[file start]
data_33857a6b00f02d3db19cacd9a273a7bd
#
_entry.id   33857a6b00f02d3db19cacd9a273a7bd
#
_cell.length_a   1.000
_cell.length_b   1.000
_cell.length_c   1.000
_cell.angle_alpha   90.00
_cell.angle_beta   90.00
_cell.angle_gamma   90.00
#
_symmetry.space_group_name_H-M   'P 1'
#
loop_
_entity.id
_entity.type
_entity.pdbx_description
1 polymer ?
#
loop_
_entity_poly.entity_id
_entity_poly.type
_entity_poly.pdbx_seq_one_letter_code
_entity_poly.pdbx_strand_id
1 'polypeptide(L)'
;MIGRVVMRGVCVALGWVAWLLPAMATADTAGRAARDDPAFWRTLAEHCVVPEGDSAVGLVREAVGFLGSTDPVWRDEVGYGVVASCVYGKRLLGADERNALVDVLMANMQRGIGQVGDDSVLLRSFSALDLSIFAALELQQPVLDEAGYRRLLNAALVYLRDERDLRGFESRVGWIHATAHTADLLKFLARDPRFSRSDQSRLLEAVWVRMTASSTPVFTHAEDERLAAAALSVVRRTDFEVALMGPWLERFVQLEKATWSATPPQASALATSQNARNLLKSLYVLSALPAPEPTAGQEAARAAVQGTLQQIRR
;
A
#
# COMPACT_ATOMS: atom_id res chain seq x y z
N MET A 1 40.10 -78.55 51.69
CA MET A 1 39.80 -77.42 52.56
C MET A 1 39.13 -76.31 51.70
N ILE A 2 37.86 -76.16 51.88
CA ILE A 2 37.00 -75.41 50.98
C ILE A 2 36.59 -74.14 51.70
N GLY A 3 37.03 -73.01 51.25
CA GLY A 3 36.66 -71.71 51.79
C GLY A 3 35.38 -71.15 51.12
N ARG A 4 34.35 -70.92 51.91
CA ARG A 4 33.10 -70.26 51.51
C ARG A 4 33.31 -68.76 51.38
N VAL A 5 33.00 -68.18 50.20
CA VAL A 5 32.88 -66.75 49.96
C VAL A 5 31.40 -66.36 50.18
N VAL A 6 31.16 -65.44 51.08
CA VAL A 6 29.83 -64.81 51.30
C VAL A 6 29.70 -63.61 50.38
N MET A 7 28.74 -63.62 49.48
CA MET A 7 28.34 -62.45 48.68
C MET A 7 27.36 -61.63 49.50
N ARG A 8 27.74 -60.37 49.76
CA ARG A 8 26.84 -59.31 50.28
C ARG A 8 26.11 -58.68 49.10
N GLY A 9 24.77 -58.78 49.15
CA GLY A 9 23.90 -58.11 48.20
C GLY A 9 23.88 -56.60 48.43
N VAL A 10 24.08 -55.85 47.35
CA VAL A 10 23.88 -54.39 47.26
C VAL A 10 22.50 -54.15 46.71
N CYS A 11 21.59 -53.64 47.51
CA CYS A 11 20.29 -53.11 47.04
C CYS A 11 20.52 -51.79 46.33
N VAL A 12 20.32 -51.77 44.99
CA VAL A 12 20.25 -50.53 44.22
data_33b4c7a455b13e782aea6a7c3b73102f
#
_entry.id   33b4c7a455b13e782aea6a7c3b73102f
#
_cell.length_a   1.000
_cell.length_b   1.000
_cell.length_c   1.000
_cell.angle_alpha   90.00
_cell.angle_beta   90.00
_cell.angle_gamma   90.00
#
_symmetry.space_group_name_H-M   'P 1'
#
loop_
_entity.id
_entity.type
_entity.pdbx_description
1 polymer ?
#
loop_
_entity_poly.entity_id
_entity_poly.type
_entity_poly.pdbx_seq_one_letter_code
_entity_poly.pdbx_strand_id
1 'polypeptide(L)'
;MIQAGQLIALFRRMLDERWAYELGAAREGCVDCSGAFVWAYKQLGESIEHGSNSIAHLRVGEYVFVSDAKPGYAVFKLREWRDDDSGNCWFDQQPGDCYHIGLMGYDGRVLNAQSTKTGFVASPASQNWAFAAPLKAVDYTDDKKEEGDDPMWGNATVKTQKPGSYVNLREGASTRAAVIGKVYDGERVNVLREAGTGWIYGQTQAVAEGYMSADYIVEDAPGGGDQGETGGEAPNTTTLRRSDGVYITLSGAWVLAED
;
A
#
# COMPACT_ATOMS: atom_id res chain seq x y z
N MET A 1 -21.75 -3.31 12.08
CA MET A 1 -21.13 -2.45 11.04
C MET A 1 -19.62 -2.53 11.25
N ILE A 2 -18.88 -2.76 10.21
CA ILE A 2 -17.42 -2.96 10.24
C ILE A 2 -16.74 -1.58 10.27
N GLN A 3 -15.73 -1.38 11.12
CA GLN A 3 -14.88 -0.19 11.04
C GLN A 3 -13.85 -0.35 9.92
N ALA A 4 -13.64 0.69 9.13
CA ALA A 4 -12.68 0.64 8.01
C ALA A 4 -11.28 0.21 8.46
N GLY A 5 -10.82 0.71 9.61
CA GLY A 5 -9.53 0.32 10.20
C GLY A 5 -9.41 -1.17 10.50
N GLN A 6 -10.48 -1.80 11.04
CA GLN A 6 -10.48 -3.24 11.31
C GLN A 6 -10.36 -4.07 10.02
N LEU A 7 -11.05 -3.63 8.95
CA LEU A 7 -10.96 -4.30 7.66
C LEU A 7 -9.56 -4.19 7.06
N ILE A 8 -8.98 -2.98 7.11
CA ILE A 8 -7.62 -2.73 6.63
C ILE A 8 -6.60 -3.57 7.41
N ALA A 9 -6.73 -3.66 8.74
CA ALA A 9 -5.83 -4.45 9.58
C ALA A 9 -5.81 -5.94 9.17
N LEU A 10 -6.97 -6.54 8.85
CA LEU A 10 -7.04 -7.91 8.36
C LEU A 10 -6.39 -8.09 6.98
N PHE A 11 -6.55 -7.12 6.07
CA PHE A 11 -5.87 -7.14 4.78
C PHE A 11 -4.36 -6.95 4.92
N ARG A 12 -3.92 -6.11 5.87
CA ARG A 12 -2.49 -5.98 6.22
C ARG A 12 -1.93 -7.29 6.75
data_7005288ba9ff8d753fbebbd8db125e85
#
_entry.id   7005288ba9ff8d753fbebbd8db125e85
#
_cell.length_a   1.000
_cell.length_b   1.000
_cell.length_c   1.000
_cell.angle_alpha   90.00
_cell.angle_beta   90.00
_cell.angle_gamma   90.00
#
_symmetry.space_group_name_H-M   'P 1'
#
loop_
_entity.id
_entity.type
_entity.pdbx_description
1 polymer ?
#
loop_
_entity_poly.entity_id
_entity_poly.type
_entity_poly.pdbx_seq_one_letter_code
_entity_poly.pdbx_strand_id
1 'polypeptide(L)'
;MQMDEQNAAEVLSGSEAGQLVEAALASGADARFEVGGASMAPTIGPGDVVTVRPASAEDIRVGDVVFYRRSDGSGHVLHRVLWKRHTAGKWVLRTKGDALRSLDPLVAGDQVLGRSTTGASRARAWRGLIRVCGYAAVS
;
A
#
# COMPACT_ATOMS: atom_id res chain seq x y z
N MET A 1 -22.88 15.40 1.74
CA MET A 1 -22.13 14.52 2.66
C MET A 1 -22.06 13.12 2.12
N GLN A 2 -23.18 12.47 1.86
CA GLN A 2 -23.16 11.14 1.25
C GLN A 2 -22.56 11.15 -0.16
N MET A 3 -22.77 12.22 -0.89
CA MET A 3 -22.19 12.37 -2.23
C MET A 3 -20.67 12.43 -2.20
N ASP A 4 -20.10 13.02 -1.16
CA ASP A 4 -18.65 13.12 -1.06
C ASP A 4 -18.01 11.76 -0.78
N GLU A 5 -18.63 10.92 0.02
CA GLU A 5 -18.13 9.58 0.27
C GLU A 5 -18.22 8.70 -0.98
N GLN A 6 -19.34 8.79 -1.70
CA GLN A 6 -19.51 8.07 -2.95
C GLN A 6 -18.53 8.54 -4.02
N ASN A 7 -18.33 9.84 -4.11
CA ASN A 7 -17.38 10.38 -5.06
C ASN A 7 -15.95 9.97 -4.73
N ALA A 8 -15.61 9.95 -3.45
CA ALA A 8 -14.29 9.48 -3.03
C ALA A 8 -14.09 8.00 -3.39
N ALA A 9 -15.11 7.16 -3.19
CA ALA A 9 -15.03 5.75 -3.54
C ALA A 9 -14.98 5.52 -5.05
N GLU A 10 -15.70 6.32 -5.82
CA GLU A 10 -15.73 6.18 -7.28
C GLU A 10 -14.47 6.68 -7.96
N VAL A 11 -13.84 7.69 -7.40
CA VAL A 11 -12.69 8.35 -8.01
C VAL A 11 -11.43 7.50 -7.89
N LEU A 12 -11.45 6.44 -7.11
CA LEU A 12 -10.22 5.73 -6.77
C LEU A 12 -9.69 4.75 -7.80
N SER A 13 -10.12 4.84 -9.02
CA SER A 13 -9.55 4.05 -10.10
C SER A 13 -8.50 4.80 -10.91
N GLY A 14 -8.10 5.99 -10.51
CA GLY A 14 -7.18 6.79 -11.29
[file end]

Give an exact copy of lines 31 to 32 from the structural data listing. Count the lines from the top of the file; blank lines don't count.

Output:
N MET A 1 40.10 -78.55 51.69
CA MET A 1 39.80 -77.42 52.56